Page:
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Alcuin of York (Latin: Alcuinus) or Ealhwine, nicknamed Albinus or Flaccus (730s or 740s – 19 May 804) was an English scholar, ecclesiastic, poet and teacher from York, Northumbria. He was born around 735 and became the student of Archbishop Ecgbert at York. At the invitation of Charlemagne, he became a leading scholar and teacher at the Carolingian court, where he remained a figure in the 780s and 790s. He wrote many theological and dogmatic treatises, as well as a few grammatical works and a number of poems. He was made Abbot of Saint Martin's at Tours in 796, where he remained until his death. He is considered among the most important architects of the Carolingian Renaissance. Among his pupils were many of the dominant intellectuals of the Carolingian era.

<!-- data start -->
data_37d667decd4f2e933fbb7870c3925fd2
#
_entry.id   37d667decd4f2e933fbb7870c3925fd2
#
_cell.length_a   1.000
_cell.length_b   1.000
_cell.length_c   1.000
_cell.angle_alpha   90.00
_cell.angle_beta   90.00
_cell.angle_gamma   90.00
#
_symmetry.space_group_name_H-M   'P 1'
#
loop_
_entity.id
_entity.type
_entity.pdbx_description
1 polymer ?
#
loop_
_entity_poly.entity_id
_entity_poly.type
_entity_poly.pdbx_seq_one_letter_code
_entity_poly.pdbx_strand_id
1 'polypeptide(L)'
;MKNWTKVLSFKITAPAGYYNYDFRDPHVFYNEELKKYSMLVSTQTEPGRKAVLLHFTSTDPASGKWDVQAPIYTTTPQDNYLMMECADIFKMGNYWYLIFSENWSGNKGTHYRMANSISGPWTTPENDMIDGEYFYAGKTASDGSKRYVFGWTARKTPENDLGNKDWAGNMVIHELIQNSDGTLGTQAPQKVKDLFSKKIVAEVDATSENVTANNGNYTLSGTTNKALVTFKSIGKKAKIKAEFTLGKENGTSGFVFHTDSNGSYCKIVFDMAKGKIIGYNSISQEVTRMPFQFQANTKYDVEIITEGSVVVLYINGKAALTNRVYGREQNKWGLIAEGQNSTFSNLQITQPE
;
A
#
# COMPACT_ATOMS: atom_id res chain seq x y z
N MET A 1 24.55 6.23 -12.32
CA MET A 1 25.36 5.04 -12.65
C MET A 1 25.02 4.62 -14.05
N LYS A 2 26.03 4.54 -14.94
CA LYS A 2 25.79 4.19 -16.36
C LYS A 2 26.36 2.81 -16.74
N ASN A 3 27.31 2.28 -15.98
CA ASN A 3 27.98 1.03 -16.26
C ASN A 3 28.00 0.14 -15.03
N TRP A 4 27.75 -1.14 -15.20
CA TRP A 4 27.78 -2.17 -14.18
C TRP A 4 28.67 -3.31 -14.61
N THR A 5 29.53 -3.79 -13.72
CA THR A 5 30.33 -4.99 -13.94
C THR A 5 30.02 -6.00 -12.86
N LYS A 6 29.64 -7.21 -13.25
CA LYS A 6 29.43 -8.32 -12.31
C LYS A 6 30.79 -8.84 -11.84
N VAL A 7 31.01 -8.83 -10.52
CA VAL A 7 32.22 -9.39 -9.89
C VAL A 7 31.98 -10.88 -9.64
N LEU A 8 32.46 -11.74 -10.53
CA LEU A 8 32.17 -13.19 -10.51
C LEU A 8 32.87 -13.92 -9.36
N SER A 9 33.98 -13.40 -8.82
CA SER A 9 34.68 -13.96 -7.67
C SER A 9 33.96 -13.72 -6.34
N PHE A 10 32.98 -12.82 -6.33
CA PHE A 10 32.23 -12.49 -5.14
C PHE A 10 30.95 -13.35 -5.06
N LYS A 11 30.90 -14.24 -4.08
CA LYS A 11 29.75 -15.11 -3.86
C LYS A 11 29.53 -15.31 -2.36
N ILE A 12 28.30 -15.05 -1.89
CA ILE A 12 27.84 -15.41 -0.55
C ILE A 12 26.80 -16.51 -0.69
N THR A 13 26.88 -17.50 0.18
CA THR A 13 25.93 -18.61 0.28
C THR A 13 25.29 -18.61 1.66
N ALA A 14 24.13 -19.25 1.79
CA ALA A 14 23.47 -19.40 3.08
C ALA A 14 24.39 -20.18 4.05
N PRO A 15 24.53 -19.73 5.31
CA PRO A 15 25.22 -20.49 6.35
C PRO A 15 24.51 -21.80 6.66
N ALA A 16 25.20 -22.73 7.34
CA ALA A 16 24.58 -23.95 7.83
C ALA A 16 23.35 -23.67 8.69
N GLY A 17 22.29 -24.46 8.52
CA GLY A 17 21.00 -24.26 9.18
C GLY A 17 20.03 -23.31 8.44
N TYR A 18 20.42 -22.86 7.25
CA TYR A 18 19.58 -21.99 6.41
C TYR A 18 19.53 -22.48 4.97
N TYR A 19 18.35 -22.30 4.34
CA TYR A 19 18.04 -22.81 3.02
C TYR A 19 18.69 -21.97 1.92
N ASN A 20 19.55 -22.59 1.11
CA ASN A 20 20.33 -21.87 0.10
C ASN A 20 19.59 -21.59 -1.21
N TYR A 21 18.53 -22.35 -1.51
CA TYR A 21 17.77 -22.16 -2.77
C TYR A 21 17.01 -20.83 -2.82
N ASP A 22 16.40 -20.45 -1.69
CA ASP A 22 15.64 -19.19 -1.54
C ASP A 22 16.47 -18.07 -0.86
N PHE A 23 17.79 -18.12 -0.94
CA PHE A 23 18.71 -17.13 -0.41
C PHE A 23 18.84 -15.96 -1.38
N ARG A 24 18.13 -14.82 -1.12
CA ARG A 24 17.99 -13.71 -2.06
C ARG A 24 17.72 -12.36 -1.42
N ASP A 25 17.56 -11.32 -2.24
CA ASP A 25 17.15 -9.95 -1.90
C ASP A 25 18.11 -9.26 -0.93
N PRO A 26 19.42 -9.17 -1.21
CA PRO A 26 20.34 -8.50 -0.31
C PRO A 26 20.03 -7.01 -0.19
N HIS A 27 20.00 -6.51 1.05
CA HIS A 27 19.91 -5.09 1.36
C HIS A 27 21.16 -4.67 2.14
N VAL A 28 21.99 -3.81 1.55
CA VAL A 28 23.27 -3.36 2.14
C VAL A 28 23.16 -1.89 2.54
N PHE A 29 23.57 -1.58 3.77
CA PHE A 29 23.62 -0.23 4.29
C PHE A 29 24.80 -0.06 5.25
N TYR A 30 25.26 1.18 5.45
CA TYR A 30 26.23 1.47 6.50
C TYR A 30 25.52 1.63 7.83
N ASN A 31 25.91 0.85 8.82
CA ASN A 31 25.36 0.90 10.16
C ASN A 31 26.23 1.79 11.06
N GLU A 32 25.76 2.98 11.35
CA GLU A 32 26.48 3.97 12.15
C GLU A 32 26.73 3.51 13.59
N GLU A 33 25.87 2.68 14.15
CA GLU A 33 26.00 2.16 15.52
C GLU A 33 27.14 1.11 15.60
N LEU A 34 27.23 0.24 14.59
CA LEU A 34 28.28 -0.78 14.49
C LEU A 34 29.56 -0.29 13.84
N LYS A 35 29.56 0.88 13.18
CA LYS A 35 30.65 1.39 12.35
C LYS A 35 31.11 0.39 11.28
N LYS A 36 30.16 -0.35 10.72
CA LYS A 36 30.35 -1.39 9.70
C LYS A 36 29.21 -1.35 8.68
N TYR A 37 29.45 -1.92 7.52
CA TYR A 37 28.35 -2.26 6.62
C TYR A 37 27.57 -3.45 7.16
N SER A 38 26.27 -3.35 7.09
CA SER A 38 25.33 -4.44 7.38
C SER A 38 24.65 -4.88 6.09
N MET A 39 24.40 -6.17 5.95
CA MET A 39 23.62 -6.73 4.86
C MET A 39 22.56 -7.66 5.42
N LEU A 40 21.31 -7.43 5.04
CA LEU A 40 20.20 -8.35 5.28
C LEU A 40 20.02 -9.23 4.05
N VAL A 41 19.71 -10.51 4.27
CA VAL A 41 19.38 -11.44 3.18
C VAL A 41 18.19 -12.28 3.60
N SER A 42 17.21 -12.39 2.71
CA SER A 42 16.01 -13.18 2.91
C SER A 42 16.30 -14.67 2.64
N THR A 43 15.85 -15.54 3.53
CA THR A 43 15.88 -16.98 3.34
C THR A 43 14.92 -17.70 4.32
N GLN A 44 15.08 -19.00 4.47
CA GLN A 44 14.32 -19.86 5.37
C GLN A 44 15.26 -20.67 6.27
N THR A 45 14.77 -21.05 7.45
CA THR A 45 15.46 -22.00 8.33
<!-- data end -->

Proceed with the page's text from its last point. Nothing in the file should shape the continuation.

Alcuin of York had a long career as a teacher and scholar, first at the school at York founded in AD 627 (now known as St Peter's School, York) and later as Charlemagne's leading advisor on ecclesiastical and educational matters. From 796 until his death he was Abbot of the great monastery of St. Martin of Tours.

The majority of details on Alcuin's life come from his letters and poems. There are also autobiographical sections in Alcuin's poem on York and in the Vita Alcuini, a Life written for him at Ferrières in the 820s, possibly based in part on the memories of Sigwulf, one of Alcuin's pupils.

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